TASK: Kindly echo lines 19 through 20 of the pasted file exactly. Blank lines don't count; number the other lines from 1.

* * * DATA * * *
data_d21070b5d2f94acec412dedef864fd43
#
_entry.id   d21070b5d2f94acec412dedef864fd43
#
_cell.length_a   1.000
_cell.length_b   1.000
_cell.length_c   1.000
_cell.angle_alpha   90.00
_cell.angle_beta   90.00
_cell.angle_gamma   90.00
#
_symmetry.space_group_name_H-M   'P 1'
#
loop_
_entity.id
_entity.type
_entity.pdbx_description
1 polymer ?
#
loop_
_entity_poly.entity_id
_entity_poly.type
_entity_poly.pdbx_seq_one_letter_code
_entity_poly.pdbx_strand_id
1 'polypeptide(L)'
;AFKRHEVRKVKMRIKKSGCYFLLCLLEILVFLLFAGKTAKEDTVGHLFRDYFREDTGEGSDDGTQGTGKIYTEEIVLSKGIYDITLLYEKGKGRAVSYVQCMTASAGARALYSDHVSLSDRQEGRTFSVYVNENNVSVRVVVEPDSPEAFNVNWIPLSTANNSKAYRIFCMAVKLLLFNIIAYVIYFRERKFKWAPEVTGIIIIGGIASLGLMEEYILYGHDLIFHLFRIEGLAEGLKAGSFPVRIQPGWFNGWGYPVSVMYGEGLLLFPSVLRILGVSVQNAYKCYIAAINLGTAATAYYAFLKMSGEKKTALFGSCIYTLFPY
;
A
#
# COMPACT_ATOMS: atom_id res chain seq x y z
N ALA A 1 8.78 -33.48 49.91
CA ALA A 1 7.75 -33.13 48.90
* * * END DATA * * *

#
loop_